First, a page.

How To Get Into Voice Acting

with Kesha Monk

Anne welcomes back special guest host Kesha Monk for the second episode in the Entrepreneur Hustle series. Do you have a great voice and want to turn it into a lucrative VO career? Guess what? Voice over has very little to do with your voice, and it’s not easy money! It’s all about connecting with scripts, engaging your audience, and breathing life into words. Before you head out to buy a laptop and a mic, listen to these two bosses talk about the importance of tenacity, research, and coaching. Anne and Kesha drop some gems to help you decide if VO is your true passion.


Quick Concepts from Today’s Episode:

  1. Having a great voice is only one part of being successful in voiceover

  2. You may be surprised to hear that voiceover has little to do with your voice. It has everything to do with your ability to breathe life into a script. It’s acting. It’s about coachability, tenacity, and the willingness to work at this.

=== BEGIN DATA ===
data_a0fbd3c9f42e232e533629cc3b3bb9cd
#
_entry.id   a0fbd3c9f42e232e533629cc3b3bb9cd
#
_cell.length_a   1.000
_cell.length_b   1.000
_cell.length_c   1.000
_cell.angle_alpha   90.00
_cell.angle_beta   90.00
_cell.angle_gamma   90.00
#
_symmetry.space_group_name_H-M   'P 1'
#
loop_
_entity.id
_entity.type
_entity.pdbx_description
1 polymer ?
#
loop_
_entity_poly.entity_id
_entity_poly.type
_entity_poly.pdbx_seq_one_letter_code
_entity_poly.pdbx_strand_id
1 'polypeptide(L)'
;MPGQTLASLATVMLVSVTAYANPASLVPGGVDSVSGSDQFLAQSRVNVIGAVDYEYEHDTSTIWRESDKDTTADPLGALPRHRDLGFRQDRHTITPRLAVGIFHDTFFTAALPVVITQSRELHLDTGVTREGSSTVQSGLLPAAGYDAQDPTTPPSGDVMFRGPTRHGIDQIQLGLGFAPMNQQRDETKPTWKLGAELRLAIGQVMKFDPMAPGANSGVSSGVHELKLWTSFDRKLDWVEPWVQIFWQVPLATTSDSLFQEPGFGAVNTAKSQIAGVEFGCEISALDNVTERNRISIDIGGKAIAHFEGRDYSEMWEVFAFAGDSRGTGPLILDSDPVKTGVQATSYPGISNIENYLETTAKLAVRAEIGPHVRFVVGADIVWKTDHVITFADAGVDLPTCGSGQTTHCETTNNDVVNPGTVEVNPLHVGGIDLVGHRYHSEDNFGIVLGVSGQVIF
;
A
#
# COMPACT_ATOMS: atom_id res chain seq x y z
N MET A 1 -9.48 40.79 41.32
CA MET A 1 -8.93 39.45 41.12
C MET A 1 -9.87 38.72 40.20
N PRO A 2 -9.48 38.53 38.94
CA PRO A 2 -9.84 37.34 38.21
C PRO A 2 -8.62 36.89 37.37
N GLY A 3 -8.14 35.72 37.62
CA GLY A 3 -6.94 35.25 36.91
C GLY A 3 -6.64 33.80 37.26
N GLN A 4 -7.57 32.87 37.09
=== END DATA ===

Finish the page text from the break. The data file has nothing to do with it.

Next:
3. You need more than a mic and a laptop to get into voiceover

  4. You shouldn’t expect to be a professional voiceover artist with only a few sessions of coaching and a quickly made demo

  5. If someone tries to lure you into voiceover by saying you can make great money quickly, run the other way

  6. Voiceover is not a quick solution to be able to work from home or make a quick dollar

  7. There is a significant investment of money required to start a voiceover business

  8. Be educated in the various genres of voiceover

  9. Commercial and animation voiceover is only a small percentage of the work available for talent

  10. There is no one set of rules on how to best do voiceover

  11. Every coach and teacher can help you to bring something unique to the copy that you can use to connect with your audience 

  12. Social media can make voice acting look super fun and easy, but these posts don’t necessarily showcase the full picture

  13. Along with investing in technology, you should also invest in proper coaching and other learning resources

  14. When you’re first starting out, invest in good coaching first before you get an expensive microphone or try to produce your own demo 

  15. Never produce your own demo

  16. Hire a coach that is actually working in the industry. A working voice actor, casting director, or agent can give you a perspective on current trends in the industry